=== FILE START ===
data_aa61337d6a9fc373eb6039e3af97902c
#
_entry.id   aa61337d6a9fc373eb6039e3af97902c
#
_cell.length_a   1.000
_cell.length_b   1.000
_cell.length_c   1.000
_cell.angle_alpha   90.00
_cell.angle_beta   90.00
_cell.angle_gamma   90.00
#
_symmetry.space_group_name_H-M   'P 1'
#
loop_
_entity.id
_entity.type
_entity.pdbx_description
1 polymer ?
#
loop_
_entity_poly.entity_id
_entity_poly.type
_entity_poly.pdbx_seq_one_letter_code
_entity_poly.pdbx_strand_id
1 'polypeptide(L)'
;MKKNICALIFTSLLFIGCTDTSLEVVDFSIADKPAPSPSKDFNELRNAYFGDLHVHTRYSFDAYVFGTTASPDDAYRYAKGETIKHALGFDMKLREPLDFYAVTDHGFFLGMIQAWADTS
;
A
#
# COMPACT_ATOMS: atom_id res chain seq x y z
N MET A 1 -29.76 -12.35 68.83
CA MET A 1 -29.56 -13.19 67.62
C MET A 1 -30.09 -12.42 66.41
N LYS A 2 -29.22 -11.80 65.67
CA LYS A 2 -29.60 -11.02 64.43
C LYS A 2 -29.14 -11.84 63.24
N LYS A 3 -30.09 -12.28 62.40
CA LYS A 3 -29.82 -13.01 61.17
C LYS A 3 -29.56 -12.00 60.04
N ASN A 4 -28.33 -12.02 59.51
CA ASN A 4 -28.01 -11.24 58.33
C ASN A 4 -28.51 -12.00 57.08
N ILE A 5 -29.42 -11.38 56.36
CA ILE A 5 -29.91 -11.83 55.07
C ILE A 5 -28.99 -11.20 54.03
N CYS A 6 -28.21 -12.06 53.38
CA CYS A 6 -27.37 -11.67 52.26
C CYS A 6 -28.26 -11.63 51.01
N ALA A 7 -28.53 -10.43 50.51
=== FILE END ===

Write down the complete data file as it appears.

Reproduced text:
data_aa61337d6a9fc373eb6039e3af97902c
#
_entry.id   aa61337d6a9fc373eb6039e3af97902c
#
_cell.length_a   1.000
_cell.length_b   1.000
_cell.length_c   1.000
_cell.angle_alpha   90.00
_cell.angle_beta   90.00
_cell.angle_gamma   90.00
#
_symmetry.space_group_name_H-M   'P 1'
#
loop_
_entity.id
_entity.type
_entity.pdbx_description
1 polymer ?
#
loop_
_entity_poly.entity_id
_entity_poly.type
_entity_poly.pdbx_seq_one_letter_code
_entity_poly.pdbx_strand_id
1 'polypeptide(L)'
;MKKNICALIFTSLLFIGCTDTSLEVVDFSIADKPAPSPSKDFNELRNAYFGDLHVHTRYSFDAYVFGTTASPDDAYRYAKGETIKHALGFDMKLREPLDFYAVTDHGFFLGMIQAWADTS
;
A
#
# COMPACT_ATOMS: atom_id res chain seq x y z
N MET A 1 -29.76 -12.35 68.83
CA MET A 1 -29.56 -13.19 67.62
C MET A 1 -30.09 -12.42 66.41
N LYS A 2 -29.22 -11.80 65.67
CA LYS A 2 -29.60 -11.02 64.43
C LYS A 2 -29.14 -11.84 63.24
N LYS A 3 -30.09 -12.28 62.40
CA LYS A 3 -29.82 -13.01 61.17
C LYS A 3 -29.56 -12.00 60.04
N ASN A 4 -28.33 -12.02 59.51
CA ASN A 4 -28.01 -11.24 58.33
C ASN A 4 -28.51 -12.00 57.08
N ILE A 5 -29.42 -11.38 56.36
CA ILE A 5 -29.91 -11.83 55.07
C ILE A 5 -28.99 -11.20 54.03
N CYS A 6 -28.21 -12.06 53.38
CA CYS A 6 -27.37 -11.67 52.26
C CYS A 6 -28.26 -11.63 51.01
N ALA A 7 -28.53 -10.43 50.51